Carly Dinnes, Kelly Malcolm selected for ASHA Student Research Travel Awards
30 Aug 2018 By Kelcey Buck
Carly Dinnes, a Ph.D. candidate in Human Sciences in the University of Nebraska-Lincoln’s Department of Special Education and Communication Disorders, and Kelly Malcolm, a third-year student in Nebraska’s Clinical Doctorate in Audiology (Au.D.) program, have been selected as recipients of the Student Research Travel Award to attend the 2018 American Speech-Language-Hearing Association (ASHA) Convention Nov. 15-17, in Boston.
Dinnes received the award by being the first author on “Writing After Traumatic Brain Injury: Impact of Injury & Recommendations for Assessment & Treatment”, the highest-rated student-authored paper in its convention topic area. Malcolm’s award was for her paper, “Prevalence of Vestibular Deficits Associated with Gentamicin Use in Nicaragua.” As award recipients, both students will receive a $500 stipend and complimentary registration to attend the convention. In addition, Malcolm was also selected for one of ASHA’s Audiology/Hearing Science Research Travel Awards, from which she will receive an additional $500 stipend to defray costs of attending the convention.
“Receiving this award will highlight writing after traumatic brain injury as a research and clinical topic that is in dire need of attention as difficulties with post-injury writing can have long-lasting negative impacts on engagement in social, academic and vocational activities,” Dinnes said. “This award underscores the importance of this research and will hopefully draw more researchers and clinicians into the process of creating effective writing assessments, interventions and supports for people with traumatic brain injury.”
For Dinnes, who expects to finish her doctorate in May 2019, improving writing after brain injury has been a main focus of her research since beginning her doctoral program in 2016. It started the day she arrived at Nebraska, when Karen Hux, her adviser and now a professor emerita in speech-language pathology, presented her with an individual who was seeking help for difficulties he was having with writing after a concussion. In setting up a study to develop interventions for him, Dinnes and Hux discovered a lack of existing research in the area of writing after a traumatic brain injury.
“We found that writing was something that had a big impact on not only being able to go back to work or school, but also on how people communicate with each other,” Dinnes said. “For some people (with brain injuries) it’s now this really daunting task, and for others it’s not quite as anxiety-inducing but it’s definitely an area that needs to be investigated further.”
Malcolm’s interest in her research topic began when she traveled to Nicaragua in the summer of 2017 for the HearU International study abroad trip. Malcolm was one of six audiology students who participated in the humanitarian audiology project in which Husker students and faculty spend two weeks providing hearing healthcare services in Nicaragua, a country of more than 6 million people with only one known audiologist.
“As the poorest country in the Western Hemisphere, Nicaragua has extremely poor healthcare conditions accompanied by a high prevalence of hearing loss,” Malcolm explained. “Our service trip solely delivered services that diagnosed and provided treatment for hearing loss, but did not diagnose or treat dizziness and imbalance. A lot of individuals we were testing for hearing loss were also experiencing dizziness and little is known on the causes or treatment options. It became my goal to design a research study that would take a step toward addressing this issue.”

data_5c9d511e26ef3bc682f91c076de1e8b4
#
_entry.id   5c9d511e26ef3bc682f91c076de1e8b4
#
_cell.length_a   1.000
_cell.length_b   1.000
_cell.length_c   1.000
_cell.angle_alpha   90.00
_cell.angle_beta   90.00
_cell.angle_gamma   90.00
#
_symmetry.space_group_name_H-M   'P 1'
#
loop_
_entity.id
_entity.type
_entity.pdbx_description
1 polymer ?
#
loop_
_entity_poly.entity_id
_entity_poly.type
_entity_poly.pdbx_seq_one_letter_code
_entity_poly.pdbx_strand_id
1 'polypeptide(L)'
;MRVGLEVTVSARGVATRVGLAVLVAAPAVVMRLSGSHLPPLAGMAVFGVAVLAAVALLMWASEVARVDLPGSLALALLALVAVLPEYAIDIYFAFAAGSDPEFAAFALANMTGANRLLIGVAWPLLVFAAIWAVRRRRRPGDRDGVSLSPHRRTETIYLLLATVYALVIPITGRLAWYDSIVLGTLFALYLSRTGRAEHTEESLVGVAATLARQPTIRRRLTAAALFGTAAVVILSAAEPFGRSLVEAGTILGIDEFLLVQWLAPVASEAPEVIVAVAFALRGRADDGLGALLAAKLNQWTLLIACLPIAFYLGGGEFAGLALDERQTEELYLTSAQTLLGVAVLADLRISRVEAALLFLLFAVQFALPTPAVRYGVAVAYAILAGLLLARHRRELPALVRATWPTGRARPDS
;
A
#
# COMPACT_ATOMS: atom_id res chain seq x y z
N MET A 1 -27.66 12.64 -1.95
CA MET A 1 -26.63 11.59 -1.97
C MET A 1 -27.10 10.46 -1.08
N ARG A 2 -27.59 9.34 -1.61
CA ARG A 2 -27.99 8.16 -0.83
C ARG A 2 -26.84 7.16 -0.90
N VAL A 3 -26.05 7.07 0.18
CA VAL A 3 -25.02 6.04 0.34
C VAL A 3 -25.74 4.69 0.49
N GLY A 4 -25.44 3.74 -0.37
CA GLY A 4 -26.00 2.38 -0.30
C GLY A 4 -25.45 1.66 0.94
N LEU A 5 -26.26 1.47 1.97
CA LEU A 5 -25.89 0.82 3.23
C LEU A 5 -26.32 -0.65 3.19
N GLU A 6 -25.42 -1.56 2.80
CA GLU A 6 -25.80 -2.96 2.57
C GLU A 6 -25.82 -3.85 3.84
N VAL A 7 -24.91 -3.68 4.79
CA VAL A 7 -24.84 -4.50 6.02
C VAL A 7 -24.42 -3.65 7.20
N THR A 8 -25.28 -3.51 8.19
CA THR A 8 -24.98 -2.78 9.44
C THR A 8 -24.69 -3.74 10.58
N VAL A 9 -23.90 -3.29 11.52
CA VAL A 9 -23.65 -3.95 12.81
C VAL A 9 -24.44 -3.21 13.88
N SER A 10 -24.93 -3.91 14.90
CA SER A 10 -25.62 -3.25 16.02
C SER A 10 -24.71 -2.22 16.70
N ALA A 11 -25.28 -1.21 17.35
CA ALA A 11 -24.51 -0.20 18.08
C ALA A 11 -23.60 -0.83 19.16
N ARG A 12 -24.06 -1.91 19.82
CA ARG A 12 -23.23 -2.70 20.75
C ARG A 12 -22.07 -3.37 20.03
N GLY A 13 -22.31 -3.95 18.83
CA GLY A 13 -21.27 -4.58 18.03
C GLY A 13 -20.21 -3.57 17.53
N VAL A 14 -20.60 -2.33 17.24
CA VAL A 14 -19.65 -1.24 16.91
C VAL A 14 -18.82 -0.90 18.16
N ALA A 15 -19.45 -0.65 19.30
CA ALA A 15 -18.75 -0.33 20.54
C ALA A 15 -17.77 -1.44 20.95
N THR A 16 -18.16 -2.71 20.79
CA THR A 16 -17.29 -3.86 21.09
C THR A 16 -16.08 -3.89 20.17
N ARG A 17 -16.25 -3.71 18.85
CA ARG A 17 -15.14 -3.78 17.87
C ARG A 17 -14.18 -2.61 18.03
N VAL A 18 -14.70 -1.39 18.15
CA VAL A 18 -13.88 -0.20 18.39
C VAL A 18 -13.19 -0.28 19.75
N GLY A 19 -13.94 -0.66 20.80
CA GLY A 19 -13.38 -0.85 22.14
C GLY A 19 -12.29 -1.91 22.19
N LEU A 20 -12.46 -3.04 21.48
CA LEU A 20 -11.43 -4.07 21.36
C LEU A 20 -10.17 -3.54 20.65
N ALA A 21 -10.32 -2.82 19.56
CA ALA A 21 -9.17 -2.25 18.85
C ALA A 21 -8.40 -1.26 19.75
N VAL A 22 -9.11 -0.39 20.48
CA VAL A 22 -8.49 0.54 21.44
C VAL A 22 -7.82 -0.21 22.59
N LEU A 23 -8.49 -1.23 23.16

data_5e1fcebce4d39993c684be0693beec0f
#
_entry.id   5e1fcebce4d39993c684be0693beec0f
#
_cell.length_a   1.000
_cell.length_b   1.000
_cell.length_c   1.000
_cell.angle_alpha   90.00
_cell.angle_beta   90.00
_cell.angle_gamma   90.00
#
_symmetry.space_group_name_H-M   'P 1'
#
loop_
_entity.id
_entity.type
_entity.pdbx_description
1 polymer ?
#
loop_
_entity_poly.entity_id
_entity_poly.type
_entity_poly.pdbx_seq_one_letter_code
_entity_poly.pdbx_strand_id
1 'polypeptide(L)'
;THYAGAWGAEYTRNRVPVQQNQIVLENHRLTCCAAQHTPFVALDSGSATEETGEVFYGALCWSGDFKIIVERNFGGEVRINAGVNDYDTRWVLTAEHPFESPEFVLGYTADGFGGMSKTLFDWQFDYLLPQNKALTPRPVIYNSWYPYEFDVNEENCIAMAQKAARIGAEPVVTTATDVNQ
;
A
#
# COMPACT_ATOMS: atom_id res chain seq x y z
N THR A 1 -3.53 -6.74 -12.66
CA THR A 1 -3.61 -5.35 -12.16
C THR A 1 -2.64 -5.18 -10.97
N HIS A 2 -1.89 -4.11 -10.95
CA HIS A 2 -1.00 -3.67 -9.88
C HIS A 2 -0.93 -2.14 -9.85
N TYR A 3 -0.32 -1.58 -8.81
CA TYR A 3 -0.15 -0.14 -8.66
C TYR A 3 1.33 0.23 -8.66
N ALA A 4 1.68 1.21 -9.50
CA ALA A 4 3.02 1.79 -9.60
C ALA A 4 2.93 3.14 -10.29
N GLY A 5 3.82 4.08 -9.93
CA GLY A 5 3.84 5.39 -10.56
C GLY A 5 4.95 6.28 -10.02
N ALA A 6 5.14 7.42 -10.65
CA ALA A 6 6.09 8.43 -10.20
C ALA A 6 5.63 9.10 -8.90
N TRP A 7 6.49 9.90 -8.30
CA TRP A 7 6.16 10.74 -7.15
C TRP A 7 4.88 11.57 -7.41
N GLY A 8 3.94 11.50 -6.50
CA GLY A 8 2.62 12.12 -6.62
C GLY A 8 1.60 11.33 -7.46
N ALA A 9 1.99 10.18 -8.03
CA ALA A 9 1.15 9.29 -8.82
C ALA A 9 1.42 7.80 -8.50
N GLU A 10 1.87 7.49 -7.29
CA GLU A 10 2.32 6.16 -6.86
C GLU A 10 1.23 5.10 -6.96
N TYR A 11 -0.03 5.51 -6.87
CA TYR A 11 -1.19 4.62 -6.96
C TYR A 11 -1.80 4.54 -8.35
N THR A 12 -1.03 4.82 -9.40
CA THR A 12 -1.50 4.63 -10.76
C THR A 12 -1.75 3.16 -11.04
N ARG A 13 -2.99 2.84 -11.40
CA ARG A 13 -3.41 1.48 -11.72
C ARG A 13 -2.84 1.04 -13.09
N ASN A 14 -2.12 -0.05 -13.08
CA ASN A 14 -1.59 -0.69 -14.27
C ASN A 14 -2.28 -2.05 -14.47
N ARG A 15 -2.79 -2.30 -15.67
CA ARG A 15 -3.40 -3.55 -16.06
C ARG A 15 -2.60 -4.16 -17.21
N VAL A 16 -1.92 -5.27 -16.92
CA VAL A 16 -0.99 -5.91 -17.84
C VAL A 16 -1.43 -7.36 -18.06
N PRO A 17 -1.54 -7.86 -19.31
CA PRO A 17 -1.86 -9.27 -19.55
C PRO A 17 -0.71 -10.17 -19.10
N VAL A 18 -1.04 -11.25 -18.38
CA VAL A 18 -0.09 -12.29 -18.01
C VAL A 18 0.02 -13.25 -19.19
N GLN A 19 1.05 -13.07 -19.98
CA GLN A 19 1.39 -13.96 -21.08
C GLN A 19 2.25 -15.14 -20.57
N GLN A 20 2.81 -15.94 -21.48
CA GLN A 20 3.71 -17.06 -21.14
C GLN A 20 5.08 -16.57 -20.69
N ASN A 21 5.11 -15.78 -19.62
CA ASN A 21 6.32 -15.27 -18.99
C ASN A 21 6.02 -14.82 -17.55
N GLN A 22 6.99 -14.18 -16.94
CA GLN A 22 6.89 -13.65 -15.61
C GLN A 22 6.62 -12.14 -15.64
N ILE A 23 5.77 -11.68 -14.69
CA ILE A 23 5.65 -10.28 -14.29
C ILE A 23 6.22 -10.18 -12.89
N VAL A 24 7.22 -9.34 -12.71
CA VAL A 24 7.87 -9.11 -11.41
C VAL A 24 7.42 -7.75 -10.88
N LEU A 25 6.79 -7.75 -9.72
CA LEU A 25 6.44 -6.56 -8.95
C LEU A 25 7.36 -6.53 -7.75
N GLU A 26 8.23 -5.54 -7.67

With the help of her faculty mentor, professor Sherri Jones, Malcolm focused her research on the use of a strong antibiotic, Gentamicin, that is widely used in Nicaragua and its relationship to dizziness and imbalance. Unfortunately, Malcolm had to modify her original research design due to political unrest in Nicaragua that prevented her from traveling back to the country this past summer to perform dizziness tests on individuals. Instead, she is beginning data analysis using data previously collected from HearU International trips in 2016 and 2017.
“It is my hope that these findings will not only reveal the need for additional research on the causes of dizziness and balance issues in developing countries, but also to develop testing and treatment protocols for dizziness,” Malcolm said. “Having my research recognized with the ASHA Student Research Travel Award makes me hopeful that my research will be seen by many individuals in our field and really help make a difference. I hope to take what I learn from this research project to help those in Nicaragua. I also hope this research project sparks the interest of others about humanitarian audiology and increases collaboration with HearU International.”
Students who are first authors on a paper accepted for presentation at the ASHA Convention are eligible for the Student Research Travel Award. Recipients are those who receive the highest rating from the Convention Program Committee in one of the Convention topic areas. Dinnes and Malcolm are the third and fourth Huskers to receive the award since 2007, joining Jillian McCarthy (2009) and Anusha Thomas (2010).
Malcolm’s second award, the Audiology/Hearing Science Research Travel Award, is available to Au.D. and Ph.D. students, as well as postdoctoral fellows, in audiology or hearing science who have expressed an interest in pursuing a research career in communication sciences and disorders. Malcolm is the only Husker to receive the award in the past four years.
Special Education and Communication Disorders